By the time Jimi Hendrix and his Band of Gypsys—released on Capitol Records March 25, 1970—came together for their two-night performance at the Fillmore East on New Years 1970, with Billy Cox on bass and Buddy Miles on drums, the Seattle-born polymath had dropped the gunslinger antics. Along with The Jimi Hendrix Experience.
Playing guitar behind his back, between his legs, making it look as if he were playing it with his teeth… These performance hacks were learned out on the R&B chitlin’ circuit, backing up Little Richard and the Isley Brothers, in Hendrix’s lean-eating, primary fame stage of the early 1960s. That trick bag landed him opening slots for The Monkees when he started his rock ascension.
But in 1969, things turned volatile, different. There was an extra heaviness in the cultural zeitgeist. Vietnam. The Black Panthers. Protest. Civil Rights. Old society collapsing like Voltron into the music, driving the aesthetic. That shuffling for dinner shit became immediately played. Moldy in fact… Anything resembling some ʻUncle Tomʻ coonery got cancelled.
Hendrix was sweating. Under pressure from his manager and record company to record a follow-up to the 1968 crossover psychedelic-rock epic Electric Ladyland, he was also required to produce an album’s worth of new material for Capitol Records to satisfy a contract dispute with a former manager. His pop veneer didnʻt serve the evolving “jamming experiments” he had cooking on the horizon. Cox and Miles galvanized Jimi’s embrace of the R&B tradition. Merging it all with a blues root, it produced unparalleled rhythmic stability. One that was lacking before.
On the quintessential funk-rock model “Who Knows,” Hendrix guitar solo-boogies vertically, not horizontally, between Coxʻs low-end corkscrew patterns on bass and Miles’ snare-blasting, foot-innit, timekeeping. Who knew generations later that thickness, this type of bump, would be chopped and sampled for a new music form called hip-hop. Credit Digital Underground (probably Shock G to be specific) for being stealthy in choosing that sample for the groove on 1990ʻs “The Way We Swing.”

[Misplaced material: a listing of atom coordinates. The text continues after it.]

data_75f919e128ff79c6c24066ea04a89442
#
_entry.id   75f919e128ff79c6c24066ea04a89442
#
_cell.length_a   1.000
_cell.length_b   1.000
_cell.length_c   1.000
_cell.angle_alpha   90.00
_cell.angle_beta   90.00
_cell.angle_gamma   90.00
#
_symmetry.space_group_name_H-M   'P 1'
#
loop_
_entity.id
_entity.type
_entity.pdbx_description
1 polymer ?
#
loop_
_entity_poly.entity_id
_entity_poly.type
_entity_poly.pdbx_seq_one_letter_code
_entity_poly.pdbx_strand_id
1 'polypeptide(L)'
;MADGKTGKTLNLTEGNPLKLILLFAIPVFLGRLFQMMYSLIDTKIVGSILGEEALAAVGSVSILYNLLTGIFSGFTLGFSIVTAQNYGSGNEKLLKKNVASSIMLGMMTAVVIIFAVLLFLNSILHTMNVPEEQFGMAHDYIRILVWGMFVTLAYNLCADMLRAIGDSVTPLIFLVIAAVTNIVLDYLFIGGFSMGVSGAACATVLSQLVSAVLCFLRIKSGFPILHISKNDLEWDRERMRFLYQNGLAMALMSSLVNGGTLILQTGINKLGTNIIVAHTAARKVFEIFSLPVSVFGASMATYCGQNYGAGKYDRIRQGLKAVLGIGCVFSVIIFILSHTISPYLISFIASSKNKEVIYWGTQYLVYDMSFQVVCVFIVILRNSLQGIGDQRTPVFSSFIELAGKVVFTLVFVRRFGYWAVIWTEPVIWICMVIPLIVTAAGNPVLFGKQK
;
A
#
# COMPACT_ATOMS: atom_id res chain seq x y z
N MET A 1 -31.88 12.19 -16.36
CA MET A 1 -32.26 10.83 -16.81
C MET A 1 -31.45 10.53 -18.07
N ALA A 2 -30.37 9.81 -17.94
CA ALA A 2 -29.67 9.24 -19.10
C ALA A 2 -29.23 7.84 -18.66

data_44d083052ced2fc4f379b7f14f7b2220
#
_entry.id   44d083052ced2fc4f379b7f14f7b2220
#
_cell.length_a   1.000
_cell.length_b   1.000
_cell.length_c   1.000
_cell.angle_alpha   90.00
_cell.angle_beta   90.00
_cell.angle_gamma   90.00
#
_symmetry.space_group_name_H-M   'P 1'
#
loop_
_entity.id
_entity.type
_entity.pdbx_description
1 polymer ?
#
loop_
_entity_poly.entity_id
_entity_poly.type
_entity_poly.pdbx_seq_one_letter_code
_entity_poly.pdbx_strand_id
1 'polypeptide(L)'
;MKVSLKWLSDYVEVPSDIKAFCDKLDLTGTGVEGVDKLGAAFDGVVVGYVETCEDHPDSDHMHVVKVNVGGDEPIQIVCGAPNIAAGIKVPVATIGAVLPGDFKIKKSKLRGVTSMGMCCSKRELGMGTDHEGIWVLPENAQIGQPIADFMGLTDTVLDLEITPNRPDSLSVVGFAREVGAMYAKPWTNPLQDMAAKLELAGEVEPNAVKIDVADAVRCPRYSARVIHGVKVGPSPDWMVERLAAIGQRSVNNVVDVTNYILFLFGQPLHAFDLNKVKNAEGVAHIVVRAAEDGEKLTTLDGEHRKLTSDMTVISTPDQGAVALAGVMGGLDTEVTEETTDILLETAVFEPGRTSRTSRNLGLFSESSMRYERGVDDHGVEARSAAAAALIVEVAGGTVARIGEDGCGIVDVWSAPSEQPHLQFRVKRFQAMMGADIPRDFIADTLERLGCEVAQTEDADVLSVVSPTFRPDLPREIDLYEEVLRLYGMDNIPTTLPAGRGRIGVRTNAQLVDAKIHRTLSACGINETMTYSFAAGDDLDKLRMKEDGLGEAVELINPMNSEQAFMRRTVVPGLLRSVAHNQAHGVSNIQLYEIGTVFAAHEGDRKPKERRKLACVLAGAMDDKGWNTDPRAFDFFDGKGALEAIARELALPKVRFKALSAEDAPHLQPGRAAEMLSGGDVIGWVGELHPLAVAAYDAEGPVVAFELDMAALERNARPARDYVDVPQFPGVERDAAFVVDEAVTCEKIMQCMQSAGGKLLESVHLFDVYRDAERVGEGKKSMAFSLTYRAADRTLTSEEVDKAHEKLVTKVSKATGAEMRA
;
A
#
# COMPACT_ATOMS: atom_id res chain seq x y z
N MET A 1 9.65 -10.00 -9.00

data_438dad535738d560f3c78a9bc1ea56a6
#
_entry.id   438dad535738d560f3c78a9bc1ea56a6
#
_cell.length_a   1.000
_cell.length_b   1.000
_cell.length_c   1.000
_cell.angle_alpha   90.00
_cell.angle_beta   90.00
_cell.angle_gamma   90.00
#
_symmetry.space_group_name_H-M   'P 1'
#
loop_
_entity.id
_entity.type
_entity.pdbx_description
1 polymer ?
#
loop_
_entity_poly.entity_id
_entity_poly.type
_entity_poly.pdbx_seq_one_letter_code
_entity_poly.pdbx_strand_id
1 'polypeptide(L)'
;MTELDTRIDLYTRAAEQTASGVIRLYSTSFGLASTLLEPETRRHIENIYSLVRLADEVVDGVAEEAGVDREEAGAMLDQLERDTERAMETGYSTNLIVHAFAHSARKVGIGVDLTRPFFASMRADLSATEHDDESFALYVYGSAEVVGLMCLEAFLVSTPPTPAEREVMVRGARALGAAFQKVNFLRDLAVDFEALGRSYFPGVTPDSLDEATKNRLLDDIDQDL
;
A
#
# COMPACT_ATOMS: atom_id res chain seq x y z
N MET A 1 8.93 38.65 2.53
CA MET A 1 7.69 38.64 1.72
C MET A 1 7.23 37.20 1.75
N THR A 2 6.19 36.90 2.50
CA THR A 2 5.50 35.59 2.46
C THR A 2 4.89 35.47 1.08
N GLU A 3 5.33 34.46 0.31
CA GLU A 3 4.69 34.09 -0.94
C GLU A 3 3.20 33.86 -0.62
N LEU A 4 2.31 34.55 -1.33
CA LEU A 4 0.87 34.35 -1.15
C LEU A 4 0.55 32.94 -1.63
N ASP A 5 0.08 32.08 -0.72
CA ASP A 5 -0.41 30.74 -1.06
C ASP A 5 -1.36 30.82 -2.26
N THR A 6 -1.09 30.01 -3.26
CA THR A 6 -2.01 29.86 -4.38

But praise the originators, the ancestors, for making folks in the 70s unconsciously snap their damn necks in unison to the big brother beat this trio carved out. Sure, the wild-style solo features on “Power To Love” is Jimi deep in his bag, but it’s all complementary to the in-the-pocket, nimble and quick, bass lines Cox just continually lays down. Itʻs the rock, and an electrified version of jazz legend Ron Carter that just canʻt do any wrong.
“Machine Gun” a career exclamation point, where Hendrix dedicates the song “to all the soldiers that are fighting in Chicago and Milwaukee and New York, oh yes, and all the soldiers fighting in Vietnam”, is an ode to the unrest happening overseas, in the “official” war, and as much about the late 1960s race riots, giving way to blood running down the streets in this country.
The performance gives vivid transparency of war and its foul stench, employing percussive uses of the guitar never heard before. Mirroring the John Coltrane “sheets of sound” approach on Miles Davis’ “Kind Of Blue,” it followed up the political statement of Hendrixʻs “chopped and screwed” version of the national anthem” at Woodstock.
These evolving musical directions, with no specific landing points or limits, were far from pop moves. But producer Chas Chandler was gone. Hendrix was free to delve into his R&B and funk influences. The Jimi Hendrix Experience was dead. A new rhythm section, where the bass and drum were sympatico and hitting, complementing the psychedelic stuff so much that Davis commented, “it freed Jimi from the constraints of the Experience.”
Hendrix rebuilt himself. Stretching his repertoire into a type of swing. Executing it on stage, standing still. And then moving on from us.